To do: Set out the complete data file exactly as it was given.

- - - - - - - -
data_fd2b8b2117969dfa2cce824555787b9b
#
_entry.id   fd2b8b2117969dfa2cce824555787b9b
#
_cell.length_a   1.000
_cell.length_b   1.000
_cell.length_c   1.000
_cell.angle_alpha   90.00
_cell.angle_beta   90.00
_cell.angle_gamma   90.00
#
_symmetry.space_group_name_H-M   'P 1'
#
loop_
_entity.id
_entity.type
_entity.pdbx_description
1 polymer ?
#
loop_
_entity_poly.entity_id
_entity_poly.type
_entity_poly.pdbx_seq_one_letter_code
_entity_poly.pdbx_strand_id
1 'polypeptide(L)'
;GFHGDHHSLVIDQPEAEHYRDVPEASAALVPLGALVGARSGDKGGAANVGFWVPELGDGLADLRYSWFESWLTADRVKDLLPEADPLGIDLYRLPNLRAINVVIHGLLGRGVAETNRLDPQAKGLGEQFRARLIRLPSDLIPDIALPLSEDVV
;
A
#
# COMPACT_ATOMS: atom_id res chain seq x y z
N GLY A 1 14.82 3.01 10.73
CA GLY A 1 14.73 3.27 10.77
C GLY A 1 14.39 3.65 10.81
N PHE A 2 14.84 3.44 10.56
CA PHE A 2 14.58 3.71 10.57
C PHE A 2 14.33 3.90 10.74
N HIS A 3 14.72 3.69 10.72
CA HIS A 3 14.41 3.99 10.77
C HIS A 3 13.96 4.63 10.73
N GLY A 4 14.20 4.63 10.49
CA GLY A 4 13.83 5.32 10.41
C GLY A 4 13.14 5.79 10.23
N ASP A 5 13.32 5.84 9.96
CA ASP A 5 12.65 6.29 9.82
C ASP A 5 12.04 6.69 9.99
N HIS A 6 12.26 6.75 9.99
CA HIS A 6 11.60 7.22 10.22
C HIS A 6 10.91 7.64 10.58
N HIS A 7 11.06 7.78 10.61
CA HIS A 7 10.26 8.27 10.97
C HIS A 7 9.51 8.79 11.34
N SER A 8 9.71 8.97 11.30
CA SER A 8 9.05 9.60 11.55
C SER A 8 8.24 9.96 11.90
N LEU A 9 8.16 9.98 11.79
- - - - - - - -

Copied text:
data_fd2b8b2117969dfa2cce824555787b9b
#
_entry.id   fd2b8b2117969dfa2cce824555787b9b
#
_cell.length_a   1.000
_cell.length_b   1.000
_cell.length_c   1.000
_cell.angle_alpha   90.00
_cell.angle_beta   90.00
_cell.angle_gamma   90.00
#
_symmetry.space_group_name_H-M   'P 1'
#
loop_
_entity.id
_entity.type
_entity.pdbx_description
1 polymer ?
#
loop_
_entity_poly.entity_id
_entity_poly.type
_entity_poly.pdbx_seq_one_letter_code
_entity_poly.pdbx_strand_id
1 'polypeptide(L)'
;GFHGDHHSLVIDQPEAEHYRDVPEASAALVPLGALVGARSGDKGGAANVGFWVPELGDGLADLRYSWFESWLTADRVKDLLPEADPLGIDLYRLPNLRAINVVIHGLLGRGVAETNRLDPQAKGLGEQFRARLIRLPSDLIPDIALPLSEDVV
;
A
#
# COMPACT_ATOMS: atom_id res chain seq x y z
N GLY A 1 14.82 3.01 10.73
CA GLY A 1 14.73 3.27 10.77
C GLY A 1 14.39 3.65 10.81
N PHE A 2 14.84 3.44 10.56
CA PHE A 2 14.58 3.71 10.57
C PHE A 2 14.33 3.90 10.74
N HIS A 3 14.72 3.69 10.72
CA HIS A 3 14.41 3.99 10.77
C HIS A 3 13.96 4.63 10.73
N GLY A 4 14.20 4.63 10.49
CA GLY A 4 13.83 5.32 10.41
C GLY A 4 13.14 5.79 10.23
N ASP A 5 13.32 5.84 9.96
CA ASP A 5 12.65 6.29 9.82
C ASP A 5 12.04 6.69 9.99
N HIS A 6 12.26 6.75 9.99
CA HIS A 6 11.60 7.22 10.22
C HIS A 6 10.91 7.64 10.58
N HIS A 7 11.06 7.78 10.61
CA HIS A 7 10.26 8.27 10.97
C HIS A 7 9.51 8.79 11.34
N SER A 8 9.71 8.97 11.30
CA SER A 8 9.05 9.60 11.55
C SER A 8 8.24 9.96 11.90
N LEU A 9 8.16 9.98 11.79